General Studies Paper 3

Context: Recently, the Reserve Bank of India’s (RBI) Department of Economic and Policy Research (DEPR) released a Report on Currency & Finance 2022-23.

About the report 

  • The report, themed ‘Towards a Greener Cleaner India’,does not represent the views of the RBI, and is based on the findings and conclusions of the contributors from the Department of Economic and Policy Research.
  • It covers four major dimensions of climate change to assess future challenges to sustainable high growth in India.
    • The areas are the unprecedented scale and pace of climate change; its macroeconomic effects; implications for financial stability; and policy options to mitigate climate risks.

Major Findings 

  • The cumulative total expenditure for adapting to climate change in India is estimated to reach ?85.6 lakh crore (at 2011-12 prices) by 2030.
  • India’s goal of achieving the net zero target by 2070 would require an accelerated reduction in the energy intensity of GDP by about 5% annually and a significant improvement in its energy mix in favour of renewables to about 80% by 2070-71.
  • India’s green financing requirement is estimated to be at least 5% of GDP annually till 2030 to address the infrastructure gap caused by climate events.
  • Results of a climate stress test reveal that public sector banks (PSBs) may be more vulnerable than private sector banks. 
  • Globally, however, the measurement of climate-related financial risks remains a work in progress.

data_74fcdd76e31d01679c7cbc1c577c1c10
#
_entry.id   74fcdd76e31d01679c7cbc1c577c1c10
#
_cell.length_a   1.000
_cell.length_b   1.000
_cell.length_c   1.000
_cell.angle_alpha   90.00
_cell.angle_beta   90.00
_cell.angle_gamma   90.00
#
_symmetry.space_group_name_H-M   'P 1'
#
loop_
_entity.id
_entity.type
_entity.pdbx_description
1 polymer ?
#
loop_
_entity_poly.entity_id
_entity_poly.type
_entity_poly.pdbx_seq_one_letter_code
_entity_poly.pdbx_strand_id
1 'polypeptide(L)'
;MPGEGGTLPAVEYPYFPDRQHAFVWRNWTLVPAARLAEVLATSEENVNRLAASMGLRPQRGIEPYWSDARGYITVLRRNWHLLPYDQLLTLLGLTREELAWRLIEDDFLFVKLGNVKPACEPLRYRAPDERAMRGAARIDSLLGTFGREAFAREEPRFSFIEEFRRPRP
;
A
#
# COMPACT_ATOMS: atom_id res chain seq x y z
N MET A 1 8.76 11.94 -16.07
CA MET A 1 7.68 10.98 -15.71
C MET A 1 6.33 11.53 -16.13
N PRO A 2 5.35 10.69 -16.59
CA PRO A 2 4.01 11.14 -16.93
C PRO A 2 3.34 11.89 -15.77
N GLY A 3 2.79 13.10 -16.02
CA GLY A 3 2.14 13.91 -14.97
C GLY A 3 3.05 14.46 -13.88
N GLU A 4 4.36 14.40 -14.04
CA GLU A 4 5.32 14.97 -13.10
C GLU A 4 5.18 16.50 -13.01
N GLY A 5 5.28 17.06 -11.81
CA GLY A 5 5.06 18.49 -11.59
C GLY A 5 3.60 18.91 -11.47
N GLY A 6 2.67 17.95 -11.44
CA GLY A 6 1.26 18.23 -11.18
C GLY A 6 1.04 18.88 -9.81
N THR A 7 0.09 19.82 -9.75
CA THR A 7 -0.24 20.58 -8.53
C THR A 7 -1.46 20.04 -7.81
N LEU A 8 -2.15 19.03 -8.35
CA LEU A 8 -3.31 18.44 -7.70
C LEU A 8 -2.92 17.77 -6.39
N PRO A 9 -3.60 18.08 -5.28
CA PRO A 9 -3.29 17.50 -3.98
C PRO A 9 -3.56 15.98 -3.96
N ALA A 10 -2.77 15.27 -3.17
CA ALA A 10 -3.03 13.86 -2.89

• CBDCs can be more energy efficient than much of the current payment landscape, including credit and debit cards.
    • The CBDC helps curb emissions by nullifying operations such as printing, storage, transportation, and replacement of physical currency.


  • In order to speed up and drive green finance in the country and meet climate goals, India needs to put in place a broad-based carbon pricing system in-line with emerging global best practices and introduce a carbon tax.
  • It also recommended introducing an Emissions Trading System (ETS) linked to green taxonomy, covering all sectors of the economy, which can partly balance subsidy and tax.
  • There is a need to properly record public spending on climate change and related issues and report them in a climate budget report as a supplement to the annual budget.
  • India should explore ways to improve access to technology and critical mineral resources through multilateral, regional, and bilateral strategic partnerships, and step up efforts to address the variability in wind and solar power supply through appropriate energy storage technology and demand management mechanisms using smart grids.
  • Other suggestions: Complementing green building standards with the Internet of Things (IoT)-based monitoring and AI and ML to manage and reduce energy demand;
    • Boosting climate resilient agriculture;
    • Production of green hydrogen using renewable energy; and investment in carbon capture and storage technologies.
  • Central banks could mandate banks and other financial institutions to consider climate and environmental risks through various regulations.

Future Outlook 

  • A balanced policy intervention with progress ensured across all policy levers would enable India to achieve its green transition targets by 2030, making the net zero goal by 2070 attainable.
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